I wasn’t really thinking about the novel by Dickens when I thought up this title, but maybe the connection is there.
I ate a tasty and healthy lunch with the other two guests who were staying at the Kasbah, just outside Demnate, a hundred kilometres east of Marrakech: Stephen who runs a team of people that travelled to difficult and bruised places on behalf of Save the Children, and his wife Katie, who is an editor of academic books for universities. The afternoon was spent reading and wandering the property, then dinner once again with Stephen and Katie. They had been there two days already, and had two more nights to go. We were actually pretty good company – three amiable and idealistic people all of whom did work that you could believe makes the world a better place, if you’re lucky.
Stephen and Katie decided to join me for the planned “Berber experience” – a rather longish hike up into the foothills of the Atlas mountains through some Berber villages, including an authentic lunch in one of the villages. Also included in the trip was a stop at a school, at my request. Yannick, our host at the Kasbah, knew the people well – he was a champion and aficionado of Berber culture. Our guide, Brahim, was an expert in this part of the country, a retiree at the age of 50 from the Moroccan military, who had spent 3 years in France as an alpiniste – a special class of military expert in mountains and their ways. He was outstanding. He knew the country, and knew the individual people by name. The children, upon seeing him come round the corner of a mountain lane, would break off what they were doing and gather around, knowing that he had a bag of hard candies that he would share with them. The villages were poor, the children were poor. No cars. A satellite dish on many of the crude rammed-earth dwellings The few men we saw were guiding donkeys laiden with earth or sticks or water, swatting the neck of the donkey to keep it going. Girls of sixteen suddenly appearing from behind the bushes carrying a full load of sticks and branches for firewood. The mountain girls were a tough, independent breed, said Brahim, and they wouldn’t be married yet.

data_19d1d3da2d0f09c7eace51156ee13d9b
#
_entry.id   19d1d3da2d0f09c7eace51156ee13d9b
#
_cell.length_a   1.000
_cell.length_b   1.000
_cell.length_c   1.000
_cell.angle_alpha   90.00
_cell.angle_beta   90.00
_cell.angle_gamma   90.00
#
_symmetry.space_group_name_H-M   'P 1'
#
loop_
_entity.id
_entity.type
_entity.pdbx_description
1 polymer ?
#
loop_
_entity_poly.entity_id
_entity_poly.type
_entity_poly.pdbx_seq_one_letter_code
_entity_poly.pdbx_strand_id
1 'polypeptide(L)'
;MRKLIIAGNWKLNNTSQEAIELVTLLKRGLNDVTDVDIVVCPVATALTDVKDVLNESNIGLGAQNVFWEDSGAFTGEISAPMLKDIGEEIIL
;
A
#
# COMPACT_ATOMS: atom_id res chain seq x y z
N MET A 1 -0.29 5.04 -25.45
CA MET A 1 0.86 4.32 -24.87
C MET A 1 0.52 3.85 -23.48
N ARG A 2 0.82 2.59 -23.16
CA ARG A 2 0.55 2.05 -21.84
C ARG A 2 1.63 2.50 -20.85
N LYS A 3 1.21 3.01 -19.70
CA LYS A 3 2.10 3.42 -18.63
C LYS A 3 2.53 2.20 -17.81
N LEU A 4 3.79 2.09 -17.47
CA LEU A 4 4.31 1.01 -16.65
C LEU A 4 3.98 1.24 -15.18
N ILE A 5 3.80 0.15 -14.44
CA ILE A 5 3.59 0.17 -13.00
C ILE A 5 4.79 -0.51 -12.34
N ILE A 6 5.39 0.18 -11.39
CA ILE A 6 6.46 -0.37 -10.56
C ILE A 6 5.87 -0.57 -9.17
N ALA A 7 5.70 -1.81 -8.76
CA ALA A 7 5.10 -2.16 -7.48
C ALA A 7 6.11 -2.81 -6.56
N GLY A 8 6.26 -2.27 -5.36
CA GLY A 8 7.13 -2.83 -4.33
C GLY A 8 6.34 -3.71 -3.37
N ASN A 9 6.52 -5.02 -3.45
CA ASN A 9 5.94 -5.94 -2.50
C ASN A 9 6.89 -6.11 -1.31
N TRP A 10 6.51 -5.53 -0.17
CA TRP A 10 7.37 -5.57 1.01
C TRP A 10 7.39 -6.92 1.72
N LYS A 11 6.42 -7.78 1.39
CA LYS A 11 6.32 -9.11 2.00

We stopped at one of the larger villages for lunch, a tagine we ate in the traditional way, tearing off pieces of flat bread and curling these around bits and pieces of chicken, vegetables and couscous. (For the full story on lunch, try my travel blog, the entry “La Turista”, by following the links down the right hand side of this page.) After lunch, Brahim, who is devout, pulled out a prayer mat, turned toward Mecca, and said his prayers. Stephen and Katie and I watched in silence. Brahim finished and got up with a smile and we headed on our way. Past women doing the washing by a stream, using the stones to beat the clothes and then to spread them out. Nearby, a bunch of boys plunging into a cement pond, laughing and loud. Here all the girls, even young ones, covered their heads.